Dasukigate: Our Collective Burden

Source: thewillnigeria.com

Since the inauguration of the current government, it has become clear that Nigeria has been under siege for decades, vacillating from one corrupt government to the other with leaders who either lack patriotic commitment for the collective interests of the country or came into office with a deliberate intention to heartlessly destroy the country.

It is still difficult to decipher how people placed in position of authority and responsibility to secure the country and her people could consider monies allocated for the battle against terrorism as their individual shares of our collective wealth.

What has come out of the ongoing investigations of stolen funds, not just the ones involving the immediate past National Security Adviser, Col. Sambo Dasuki, Rtd, is a fact that the country's collective interests, including the interest of the government under whose watch these criminalities were pervasively carried out with unbridled impunity, matters less. Any responsible government should be interested in leaving verifiable legacies that adds value to human lives and society.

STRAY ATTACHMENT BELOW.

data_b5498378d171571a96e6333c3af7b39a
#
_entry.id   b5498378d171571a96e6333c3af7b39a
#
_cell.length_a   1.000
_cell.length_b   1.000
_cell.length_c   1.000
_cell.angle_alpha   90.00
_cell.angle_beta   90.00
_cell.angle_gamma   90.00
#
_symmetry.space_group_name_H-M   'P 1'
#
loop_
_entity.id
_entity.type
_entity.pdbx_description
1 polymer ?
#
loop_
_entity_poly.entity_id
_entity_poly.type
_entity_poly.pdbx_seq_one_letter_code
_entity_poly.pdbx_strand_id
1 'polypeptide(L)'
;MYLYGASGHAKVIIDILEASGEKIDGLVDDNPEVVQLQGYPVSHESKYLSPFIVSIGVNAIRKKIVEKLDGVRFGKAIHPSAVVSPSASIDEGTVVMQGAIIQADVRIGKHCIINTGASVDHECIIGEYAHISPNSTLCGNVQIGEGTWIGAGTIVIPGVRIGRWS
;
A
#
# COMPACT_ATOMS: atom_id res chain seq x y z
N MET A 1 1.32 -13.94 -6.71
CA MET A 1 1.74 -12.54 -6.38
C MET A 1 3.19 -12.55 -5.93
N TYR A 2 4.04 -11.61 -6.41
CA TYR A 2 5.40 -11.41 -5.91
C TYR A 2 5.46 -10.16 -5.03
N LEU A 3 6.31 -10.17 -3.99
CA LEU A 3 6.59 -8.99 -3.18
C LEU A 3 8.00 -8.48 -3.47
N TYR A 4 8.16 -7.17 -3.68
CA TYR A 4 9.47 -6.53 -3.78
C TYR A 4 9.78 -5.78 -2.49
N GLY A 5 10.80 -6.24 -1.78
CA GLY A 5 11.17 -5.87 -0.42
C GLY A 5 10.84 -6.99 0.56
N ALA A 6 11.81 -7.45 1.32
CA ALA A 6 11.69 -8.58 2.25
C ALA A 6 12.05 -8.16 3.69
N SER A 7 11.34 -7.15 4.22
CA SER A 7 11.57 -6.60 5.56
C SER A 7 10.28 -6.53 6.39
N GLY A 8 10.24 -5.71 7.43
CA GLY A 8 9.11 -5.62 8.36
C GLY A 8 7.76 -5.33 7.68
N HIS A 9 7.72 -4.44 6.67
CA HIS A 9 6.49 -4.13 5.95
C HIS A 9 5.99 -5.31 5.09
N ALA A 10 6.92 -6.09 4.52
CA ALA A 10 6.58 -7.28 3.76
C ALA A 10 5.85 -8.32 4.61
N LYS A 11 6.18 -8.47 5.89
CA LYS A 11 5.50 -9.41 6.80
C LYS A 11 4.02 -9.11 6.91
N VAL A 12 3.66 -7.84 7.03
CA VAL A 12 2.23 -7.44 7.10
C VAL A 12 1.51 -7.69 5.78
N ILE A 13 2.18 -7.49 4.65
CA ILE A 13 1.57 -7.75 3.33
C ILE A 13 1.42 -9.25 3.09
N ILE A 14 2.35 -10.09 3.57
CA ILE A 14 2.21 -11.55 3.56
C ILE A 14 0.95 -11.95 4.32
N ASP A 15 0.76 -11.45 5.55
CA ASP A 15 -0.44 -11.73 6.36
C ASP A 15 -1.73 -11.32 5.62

Being the first time Nigeria will transit from one political party to another, it is once again another opportunity Nigerians have to be inundated with revelations on how our resources were diverted to private vaults. Only military regimes, especially the one led by Major General Mohammadu Buhari, which terminated the profligate Shehu Shagari civilian government in December 1983, has been able to expose, recover, prosecute and appropriately jail politicians and public officers who railroaded public funds to personal accounts not just in Nigerian banks, but foreign banks especially in Europe and America.

The conducts of politicians and public officials under Shagari’s watch predictably terminated the second republic. Obviously, governments that followed, with the exception of the Buhari-Idiagbon military junta, grew bigger in record as having deepened corruption, system manipulation and infrastructural decay much more than the Shagari government.

But what is specifically frightening, to say the least, is the cruel manner with which public officers wickedly stole public funds during the last administration headed by Dr. Goodluck Jonathan, the first PhD holder to occupy the country's apex position.